How 'Star Trek Online' Brought Captain Killy to Life in 'Mirror of Discovery'

Perfect World Entertainment Inc. and Cryptic Studios today launched Mirror of Discovery for Star Trek Online on Xbox One and PlayStation 4. Mirror of Discovery, which debuted last year on PC, marks the first official appearance of Captain Sylvia "Killy" Tilly of the ISS Discovery.

Star Trek: Discovery fans may remember that Captain Killy is the mirror universe doppelgänger of Sylvia of the USS Discovery. While Tilly impersonated Killy during Discovery's trip to the mirror universe, the real Killy never appeared on the show.

Having Discovery star Mary Wiseman play Killy is one of the reasons that the Star Trek Online team decided to use Killy in Mirror of Discovery.

"I think probably the biggest draw was, we all fell in love with Mary Wiseman's portrayal of not just Tilly, but Tilly as Captain Killy," Al Rivera, lead producer of Star Trek Online, tells during an over the phone interview. "And the show never really showed her, we never got to see the real Captain Killy so, we really wanted to bring that character to life.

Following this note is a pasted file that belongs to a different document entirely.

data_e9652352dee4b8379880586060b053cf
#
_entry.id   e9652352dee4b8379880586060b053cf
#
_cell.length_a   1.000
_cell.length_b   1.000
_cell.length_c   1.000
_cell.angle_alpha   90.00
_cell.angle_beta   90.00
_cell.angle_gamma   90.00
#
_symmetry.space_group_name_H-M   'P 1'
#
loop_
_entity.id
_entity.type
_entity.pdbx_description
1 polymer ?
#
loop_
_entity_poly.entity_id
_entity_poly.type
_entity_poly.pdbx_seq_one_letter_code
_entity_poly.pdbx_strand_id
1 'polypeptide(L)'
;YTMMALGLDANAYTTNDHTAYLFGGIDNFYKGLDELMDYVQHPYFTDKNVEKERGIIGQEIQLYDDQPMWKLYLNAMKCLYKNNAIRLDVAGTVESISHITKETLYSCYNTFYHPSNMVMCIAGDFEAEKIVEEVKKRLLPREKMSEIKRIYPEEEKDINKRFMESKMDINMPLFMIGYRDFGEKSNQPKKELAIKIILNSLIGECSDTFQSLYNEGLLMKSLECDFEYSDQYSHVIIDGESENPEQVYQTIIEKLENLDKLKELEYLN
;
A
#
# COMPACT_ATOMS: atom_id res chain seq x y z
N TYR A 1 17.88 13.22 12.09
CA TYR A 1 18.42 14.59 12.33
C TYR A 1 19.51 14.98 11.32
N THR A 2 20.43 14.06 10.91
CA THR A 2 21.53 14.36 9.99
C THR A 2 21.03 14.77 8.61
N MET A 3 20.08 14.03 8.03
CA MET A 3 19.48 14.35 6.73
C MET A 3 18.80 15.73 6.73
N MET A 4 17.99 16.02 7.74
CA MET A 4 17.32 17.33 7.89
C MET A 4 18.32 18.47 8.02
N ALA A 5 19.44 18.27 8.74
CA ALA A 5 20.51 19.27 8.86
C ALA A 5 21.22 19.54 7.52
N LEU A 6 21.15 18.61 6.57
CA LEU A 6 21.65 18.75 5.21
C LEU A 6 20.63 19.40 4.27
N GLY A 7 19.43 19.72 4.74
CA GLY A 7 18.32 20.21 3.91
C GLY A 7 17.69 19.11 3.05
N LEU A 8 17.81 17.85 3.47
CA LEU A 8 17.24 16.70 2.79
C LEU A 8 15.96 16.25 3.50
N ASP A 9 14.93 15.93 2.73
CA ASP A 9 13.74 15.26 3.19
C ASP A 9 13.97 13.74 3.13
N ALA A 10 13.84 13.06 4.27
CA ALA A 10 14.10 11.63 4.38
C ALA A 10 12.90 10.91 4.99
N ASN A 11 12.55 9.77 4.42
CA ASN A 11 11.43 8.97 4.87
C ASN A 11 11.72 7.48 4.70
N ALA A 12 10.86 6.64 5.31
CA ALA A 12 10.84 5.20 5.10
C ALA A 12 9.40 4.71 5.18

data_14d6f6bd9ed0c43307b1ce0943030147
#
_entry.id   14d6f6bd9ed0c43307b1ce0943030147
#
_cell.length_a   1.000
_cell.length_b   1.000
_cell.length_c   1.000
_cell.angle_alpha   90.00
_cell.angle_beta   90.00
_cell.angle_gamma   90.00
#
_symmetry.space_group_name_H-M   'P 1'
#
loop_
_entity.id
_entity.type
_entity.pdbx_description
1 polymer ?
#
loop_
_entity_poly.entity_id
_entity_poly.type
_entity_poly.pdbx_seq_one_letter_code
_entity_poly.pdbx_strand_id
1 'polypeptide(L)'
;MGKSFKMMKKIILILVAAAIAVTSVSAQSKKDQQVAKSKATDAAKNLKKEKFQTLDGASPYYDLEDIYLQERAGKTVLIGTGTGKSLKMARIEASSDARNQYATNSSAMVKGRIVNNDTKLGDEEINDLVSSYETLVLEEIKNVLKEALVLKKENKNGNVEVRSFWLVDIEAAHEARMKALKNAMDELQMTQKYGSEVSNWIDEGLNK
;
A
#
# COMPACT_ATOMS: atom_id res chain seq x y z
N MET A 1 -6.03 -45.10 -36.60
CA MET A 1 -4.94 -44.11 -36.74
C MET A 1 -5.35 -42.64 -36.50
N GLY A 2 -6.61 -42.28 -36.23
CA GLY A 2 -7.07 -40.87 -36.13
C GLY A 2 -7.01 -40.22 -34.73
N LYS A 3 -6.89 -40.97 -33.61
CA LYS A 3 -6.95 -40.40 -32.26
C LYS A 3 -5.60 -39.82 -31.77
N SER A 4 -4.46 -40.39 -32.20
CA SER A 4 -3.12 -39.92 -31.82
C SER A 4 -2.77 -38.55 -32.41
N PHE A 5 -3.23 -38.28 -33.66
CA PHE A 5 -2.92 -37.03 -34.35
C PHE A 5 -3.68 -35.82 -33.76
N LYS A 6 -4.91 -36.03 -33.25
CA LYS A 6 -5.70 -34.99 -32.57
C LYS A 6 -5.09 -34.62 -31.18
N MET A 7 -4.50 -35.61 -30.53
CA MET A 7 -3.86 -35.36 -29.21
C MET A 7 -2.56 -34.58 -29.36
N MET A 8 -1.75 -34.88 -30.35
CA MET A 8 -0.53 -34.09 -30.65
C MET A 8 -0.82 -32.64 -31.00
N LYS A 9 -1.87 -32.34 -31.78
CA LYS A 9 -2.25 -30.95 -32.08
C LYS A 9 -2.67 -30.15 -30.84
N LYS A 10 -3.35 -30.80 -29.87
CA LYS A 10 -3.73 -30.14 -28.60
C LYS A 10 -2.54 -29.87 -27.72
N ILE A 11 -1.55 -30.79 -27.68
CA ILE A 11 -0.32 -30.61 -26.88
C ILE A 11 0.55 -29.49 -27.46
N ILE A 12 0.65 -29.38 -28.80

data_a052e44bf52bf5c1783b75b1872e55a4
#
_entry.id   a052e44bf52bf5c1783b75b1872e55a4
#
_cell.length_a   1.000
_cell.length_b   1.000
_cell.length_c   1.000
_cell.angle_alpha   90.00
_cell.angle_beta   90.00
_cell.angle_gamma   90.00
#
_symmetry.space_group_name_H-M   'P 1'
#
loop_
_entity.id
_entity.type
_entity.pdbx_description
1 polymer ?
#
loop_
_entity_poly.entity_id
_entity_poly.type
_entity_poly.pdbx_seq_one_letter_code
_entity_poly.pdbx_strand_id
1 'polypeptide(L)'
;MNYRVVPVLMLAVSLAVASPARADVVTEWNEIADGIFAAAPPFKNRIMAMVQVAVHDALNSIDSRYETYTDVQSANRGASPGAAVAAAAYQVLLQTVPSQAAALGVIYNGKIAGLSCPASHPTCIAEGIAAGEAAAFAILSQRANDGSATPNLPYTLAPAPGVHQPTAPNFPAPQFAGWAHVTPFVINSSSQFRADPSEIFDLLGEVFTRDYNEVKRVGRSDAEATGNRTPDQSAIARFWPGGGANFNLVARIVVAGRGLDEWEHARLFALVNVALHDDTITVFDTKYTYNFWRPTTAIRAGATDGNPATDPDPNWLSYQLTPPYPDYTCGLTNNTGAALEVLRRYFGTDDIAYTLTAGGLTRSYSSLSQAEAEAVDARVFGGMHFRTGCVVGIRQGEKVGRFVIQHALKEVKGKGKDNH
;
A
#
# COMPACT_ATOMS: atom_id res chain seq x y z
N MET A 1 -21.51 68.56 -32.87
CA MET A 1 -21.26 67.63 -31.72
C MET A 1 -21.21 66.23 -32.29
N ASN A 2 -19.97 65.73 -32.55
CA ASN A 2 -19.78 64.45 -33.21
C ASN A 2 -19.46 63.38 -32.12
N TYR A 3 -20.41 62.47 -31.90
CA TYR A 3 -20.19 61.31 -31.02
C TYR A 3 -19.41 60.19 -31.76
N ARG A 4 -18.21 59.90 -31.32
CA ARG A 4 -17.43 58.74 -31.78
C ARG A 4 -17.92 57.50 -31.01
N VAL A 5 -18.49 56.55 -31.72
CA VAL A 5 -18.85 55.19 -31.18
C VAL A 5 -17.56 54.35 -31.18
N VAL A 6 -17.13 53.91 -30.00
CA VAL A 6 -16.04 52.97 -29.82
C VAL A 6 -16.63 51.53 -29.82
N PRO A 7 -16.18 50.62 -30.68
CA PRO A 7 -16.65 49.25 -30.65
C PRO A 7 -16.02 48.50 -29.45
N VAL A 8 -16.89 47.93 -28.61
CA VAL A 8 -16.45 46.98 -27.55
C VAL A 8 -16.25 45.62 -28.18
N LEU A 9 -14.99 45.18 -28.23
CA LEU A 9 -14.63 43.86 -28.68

Wiseman already reprised her role as Tilly for Star Trek Online's previous update, Age of Discovery. Mirror of Discovery presented a new challenge as she was playing Killy for the first time.

"We actually had to do the first couple lines a couple of times," Rivera says. "Within what felt like the third line she was in the character. Killy has two sides. She has this teasing kind of false diplomacy, and then she has this ruthless side that comes out more in the second episode. The first time she's kind of playing cool, a wounded dove, and then later she becomes much more vicious. A lot of credit to our writers, Paul Reed, the way he was able to capture her essence but Mary's just a real special actress who has a huge range and you could see that range. We were really blessed to have her join us."